Mining Operators Must Take Hydrogen Seriously, Law Firm Webinar Says


JOHANNESBURG ( – Miners must take hydrogen and fuel cells very seriously as a path to decarbonization, a webinar hosted by law firm Fasken heard this week.

“There is no path to zero carbon that does not include hydrogen and fuel cells”, CEO of H2GO Canada Bob Olivier said emphatically in response to the co-lead of the Fasken Hydrogen and Energy Advisory Team Dan Brock, who hosted the webinar in which the CEO of Bimaadzwin Isadore’s Day, Change the main energy Rymal smith and director of Change Energy Al Davidson also participated.

“The marginal cost of emitting carbon into the atmosphere is increasing exponentially,” Oliver said during the discussion covered by Weekly Mining.

Heavy industry, faced with the prospect of reducing the carbon intensity of its operation to zero, needed all possible end uses to achieve zero, and hydrogen has been able to fill the void left by processes that cannot be electrified, said Oliver, who himself drives a Hyundai Nexo hydrogen fuel cell car.

Oliver spoke about the technical and economic performance of hydrogen and fuel cell technology reaching the point of 30,000 to 40,000 hydrogen fuel cell forklifts for handling and logistics work and 10,000 electric vehicles. fuel cell for transportation across North America.

The properties of hydrogen that made it attractive as a decarbonization route, he said, were that hydrogen was a carbonless molecule, usable for energy, mobility and heat, and capable of being stored indefinitely.

Hydrogen could also be burned to produce heat, without emitting carbon dioxide, in addition to fuel cells that can generate electricity.

Hydrogen production and some key hydrogen technologies rely on the special catalytic properties of platinum group metals (PGMs), the vast majority of which are hosted in South Africa. In particular, proton exchange membrane (PEM) hydrogen fuel cells catalyzed by PGMs are widely used.

Fuel cells are electrochemical devices that convert the energy of a chemical reaction directly into electricity, with heat and water as byproducts. Platinum and ruthenium play an important role in hydrogen fuel cells. Unlike batteries, hydrogen fuel cells never “run out,” says the International Platinum Group Metals Association. Additionally, green hydrogen is generated using platinum and iridium, another PGM.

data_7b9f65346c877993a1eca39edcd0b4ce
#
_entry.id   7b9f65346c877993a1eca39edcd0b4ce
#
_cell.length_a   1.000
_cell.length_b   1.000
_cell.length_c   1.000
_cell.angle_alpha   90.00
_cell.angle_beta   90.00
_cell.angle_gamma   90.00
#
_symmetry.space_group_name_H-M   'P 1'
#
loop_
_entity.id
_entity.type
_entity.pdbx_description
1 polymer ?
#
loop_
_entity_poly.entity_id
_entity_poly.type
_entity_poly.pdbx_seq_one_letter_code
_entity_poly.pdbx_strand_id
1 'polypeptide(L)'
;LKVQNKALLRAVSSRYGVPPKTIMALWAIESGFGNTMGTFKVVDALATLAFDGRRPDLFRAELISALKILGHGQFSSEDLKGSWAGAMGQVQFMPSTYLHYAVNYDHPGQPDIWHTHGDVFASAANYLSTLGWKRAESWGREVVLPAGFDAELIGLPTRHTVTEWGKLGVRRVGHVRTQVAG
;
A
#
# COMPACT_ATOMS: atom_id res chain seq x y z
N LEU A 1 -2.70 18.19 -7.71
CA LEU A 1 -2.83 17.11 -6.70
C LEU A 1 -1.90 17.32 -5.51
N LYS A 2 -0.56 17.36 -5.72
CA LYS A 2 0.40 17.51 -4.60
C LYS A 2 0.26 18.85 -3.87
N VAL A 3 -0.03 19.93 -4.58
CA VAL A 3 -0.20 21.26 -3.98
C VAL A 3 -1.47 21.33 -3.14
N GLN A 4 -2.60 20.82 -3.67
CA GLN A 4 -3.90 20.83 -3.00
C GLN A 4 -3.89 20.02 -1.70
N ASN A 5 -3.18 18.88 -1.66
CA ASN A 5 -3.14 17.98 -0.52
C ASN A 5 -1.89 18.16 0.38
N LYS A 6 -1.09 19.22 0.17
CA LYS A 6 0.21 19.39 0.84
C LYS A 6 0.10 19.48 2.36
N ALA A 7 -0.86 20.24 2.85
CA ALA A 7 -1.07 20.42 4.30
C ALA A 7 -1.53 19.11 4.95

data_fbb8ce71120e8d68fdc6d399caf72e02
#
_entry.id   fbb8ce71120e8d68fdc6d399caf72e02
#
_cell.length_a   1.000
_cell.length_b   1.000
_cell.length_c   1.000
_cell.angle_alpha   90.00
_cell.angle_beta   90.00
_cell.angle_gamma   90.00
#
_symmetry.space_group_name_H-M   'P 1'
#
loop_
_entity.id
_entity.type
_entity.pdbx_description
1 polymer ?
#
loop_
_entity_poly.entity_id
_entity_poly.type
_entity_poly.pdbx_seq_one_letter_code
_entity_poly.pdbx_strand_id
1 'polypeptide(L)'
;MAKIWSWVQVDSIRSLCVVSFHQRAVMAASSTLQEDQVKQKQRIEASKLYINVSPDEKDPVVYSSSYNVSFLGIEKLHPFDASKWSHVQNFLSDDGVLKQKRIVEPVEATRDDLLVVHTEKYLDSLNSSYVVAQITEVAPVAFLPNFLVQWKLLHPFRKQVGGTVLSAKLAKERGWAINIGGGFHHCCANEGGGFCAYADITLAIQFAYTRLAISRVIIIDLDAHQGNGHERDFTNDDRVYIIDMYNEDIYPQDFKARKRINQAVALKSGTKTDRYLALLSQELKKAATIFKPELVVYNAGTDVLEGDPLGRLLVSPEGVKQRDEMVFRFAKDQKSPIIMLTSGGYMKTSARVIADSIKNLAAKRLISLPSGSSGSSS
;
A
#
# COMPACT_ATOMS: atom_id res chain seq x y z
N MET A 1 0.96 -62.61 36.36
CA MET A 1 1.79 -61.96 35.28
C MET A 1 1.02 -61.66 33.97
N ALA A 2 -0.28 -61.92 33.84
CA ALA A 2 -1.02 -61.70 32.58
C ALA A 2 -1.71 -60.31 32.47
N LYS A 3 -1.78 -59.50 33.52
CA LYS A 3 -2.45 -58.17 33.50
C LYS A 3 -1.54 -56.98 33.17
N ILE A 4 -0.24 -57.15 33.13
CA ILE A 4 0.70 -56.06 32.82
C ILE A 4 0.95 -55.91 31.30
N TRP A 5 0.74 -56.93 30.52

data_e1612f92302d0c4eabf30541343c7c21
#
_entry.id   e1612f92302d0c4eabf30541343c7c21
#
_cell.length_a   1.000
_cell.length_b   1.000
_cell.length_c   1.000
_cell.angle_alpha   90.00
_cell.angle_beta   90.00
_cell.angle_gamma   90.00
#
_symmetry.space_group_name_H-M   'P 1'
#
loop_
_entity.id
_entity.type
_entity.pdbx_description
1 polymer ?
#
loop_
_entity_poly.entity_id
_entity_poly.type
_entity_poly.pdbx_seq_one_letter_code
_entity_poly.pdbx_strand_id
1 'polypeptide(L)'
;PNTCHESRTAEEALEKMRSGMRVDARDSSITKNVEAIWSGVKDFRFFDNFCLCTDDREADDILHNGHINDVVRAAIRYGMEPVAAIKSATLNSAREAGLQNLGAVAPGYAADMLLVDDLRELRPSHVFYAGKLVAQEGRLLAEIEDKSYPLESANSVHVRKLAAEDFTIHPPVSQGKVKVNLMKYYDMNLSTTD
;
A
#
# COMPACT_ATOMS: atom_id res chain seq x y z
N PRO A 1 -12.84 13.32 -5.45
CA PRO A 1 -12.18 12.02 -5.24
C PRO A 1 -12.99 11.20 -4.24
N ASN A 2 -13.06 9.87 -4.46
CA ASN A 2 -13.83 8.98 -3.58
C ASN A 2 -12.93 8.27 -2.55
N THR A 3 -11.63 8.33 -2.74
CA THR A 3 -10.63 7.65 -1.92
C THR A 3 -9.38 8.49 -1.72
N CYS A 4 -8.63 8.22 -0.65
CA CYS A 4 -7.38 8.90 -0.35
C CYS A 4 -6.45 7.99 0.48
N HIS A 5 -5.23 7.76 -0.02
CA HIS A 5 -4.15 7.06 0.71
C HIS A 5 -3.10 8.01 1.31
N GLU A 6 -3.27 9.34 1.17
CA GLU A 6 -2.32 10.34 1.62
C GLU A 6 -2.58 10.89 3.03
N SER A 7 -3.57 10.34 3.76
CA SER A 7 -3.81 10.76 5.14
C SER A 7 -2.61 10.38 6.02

Smith reported that he and Davidson built several hydrogen refueling stations before leading the hydrogen village program for the federal government of Canada.

As part of the Hydrogen Village program, 20 large demonstration projects were deployed across the Greater Toronto Area, including five hydrogen vehicle refueling stations.

“It’s possible to make low-carbon hydrogen in the north and apply it to mines and that’s going to be an improvement over what is now a diesel-centric operation where diesel sometimes came through. plane early and it’s extraordinarily carbon intensive, ”Davidson said.

Smith added that there would be places where it would be easy to make hydrogen and mining operations very suitable for using hydrogen.

“It’s about finding those blends and developing them, almost on a case-by-case basis to determine what that value proposition is,” Smith said.

During Fasken’s webinar in March, the CEO of Hydrogen Optimized Andrew T Stuart spoke about all the mines with the ability to generate their own green electricity no matter where they are in the world due to the ubiquity of sun and wind around the world.

That way, carbon could be removed from the extraction process to the greatest extent possible, with the potential for new value to be opened up for customer mines wanting green products, Stuart said.

“Some places will be better than others,” but it really is green electricity everywhere for everyone, stressed Stuart, noting customers’ growing preference for green production, including green steel from of green iron ore that allows manufacturers to produce green products such as green cars. In addition, the high-value application of green hydrogen fueling large mining trucks seemed, he said, very attractive, with mini-grids aggregating electricity that had been installed for the sole purpose of produce green hydrogen. “One of the beauties of hydrogen is that you can produce it locally,” Stuart said at the time.

Weekly Mining can interestingly report that Stuart’s educational electrochemical genealogy dates back to the famous London scientist in electricity and electrochemistry, Michael faraday, who worked with Monsieur William grove, the discoverer of the fuel cell, whose global demand is now increasing by leaps and bounds.


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